Trunk dental tissue evolved independently from underlying dermal bony plates but is associated with surface bones in living odontode-bearing catfish
Rivera-Rivera Carlos J., Montoya-Burgos Juan I. (2017), Trunk dental tissue evolved independently from underlying dermal bony plates but is associated with surface bones in living odontode-bearing catfish, in Proceedings of the Royal Society B: Biological Sciences, 284(1865), 20171831-20171831.
LS³: A method for improving phylogenomic inferences when evolutionary rates are heterogeneous among Taxa
Rivera-Rivera C. J. Montoya-Burgos J. I (2016), LS³: A method for improving phylogenomic inferences when evolutionary rates are heterogeneous among Taxa, in Molecular Biology and Evolution, 33(6), 1625.
Molecular phylogeny of the highly diversified catfish subfamily Loricariinae (Siluriformes, Loricariidae) reveals incongruences with morphological classification
Covain R Fisch-Muller S Oliveira C Mol J H Montoya-Burgos J I Dray S (2016), Molecular phylogeny of the highly diversified catfish subfamily Loricariinae (Siluriformes, Loricariidae) reveals incongruences with morphological classification, in Molecular Phylogenetics and Evolution , (94), 492-517.
Modelling interspecific hybridization with genome exclusion to identify conservation actions: the case of native and invasive Pelophylax waterfrogs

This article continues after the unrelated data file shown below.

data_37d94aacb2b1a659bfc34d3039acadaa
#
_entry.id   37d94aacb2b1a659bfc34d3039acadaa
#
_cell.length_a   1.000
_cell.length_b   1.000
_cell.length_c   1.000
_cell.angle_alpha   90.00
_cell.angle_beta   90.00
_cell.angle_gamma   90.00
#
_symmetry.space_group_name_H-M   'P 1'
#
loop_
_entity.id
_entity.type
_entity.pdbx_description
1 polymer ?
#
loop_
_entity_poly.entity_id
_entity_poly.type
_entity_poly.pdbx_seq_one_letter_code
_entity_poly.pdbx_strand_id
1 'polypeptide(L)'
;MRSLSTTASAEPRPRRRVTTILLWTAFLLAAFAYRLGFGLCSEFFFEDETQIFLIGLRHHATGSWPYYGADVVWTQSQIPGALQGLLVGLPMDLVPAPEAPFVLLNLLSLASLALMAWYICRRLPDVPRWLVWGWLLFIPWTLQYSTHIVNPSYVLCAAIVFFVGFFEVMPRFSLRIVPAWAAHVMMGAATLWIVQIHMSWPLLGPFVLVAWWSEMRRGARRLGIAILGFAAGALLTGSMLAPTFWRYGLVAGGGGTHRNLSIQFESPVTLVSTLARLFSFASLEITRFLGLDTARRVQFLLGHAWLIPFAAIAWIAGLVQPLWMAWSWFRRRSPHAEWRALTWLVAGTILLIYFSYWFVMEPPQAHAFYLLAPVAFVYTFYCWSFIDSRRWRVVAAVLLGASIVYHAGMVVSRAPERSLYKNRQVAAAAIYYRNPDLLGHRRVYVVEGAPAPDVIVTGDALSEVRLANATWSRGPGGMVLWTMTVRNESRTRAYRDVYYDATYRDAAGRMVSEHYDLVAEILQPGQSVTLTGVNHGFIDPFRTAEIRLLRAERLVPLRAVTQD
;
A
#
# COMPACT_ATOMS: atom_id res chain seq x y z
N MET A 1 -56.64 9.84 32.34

Quilodran C. Montoya-Burgos J. I. Currat M (2015), Modelling interspecific hybridization with genome exclusion to identify conservation actions: the case of native and invasive Pelophylax waterfrogs, in Evolutionary Applications , 8(2), 199-210.
A General Model of Distant Hybridization Reveals the Conditions for Extinction in Atlantic Salmon and Brown Trout
Quilodran C. Currat M. Montoya-Burgos J. I (2014), A General Model of Distant Hybridization Reveals the Conditions for Extinction in Atlantic Salmon and Brown Trout, in PLoSONE, 9(7), e101736.
Positive selection drives sperm motility in the brittle star species complex Ophioderma longicauda
Weber A. A-T. Abi-Rached L. Galtier N. Bernard A. Montoya-Burgos J. I. and Chenuil A, Positive selection drives sperm motility in the brittle star species complex Ophioderma longicauda, in Molecular Ecology, 1111.

Collaboration

Group / person Country
Types of collaboration
Natural History Museum of Geneva Switzerland (Europe)
- in-depth/constructive exchanges on approaches, methods or results
- Publication
- Research Infrastructure
Laboratory of Prof. Denis Duboule Switzerland (Europe)
- Research Infrastructure

Scientific events

Active participation

Title Type of contribution Title of article or contribution Date Place Persons involved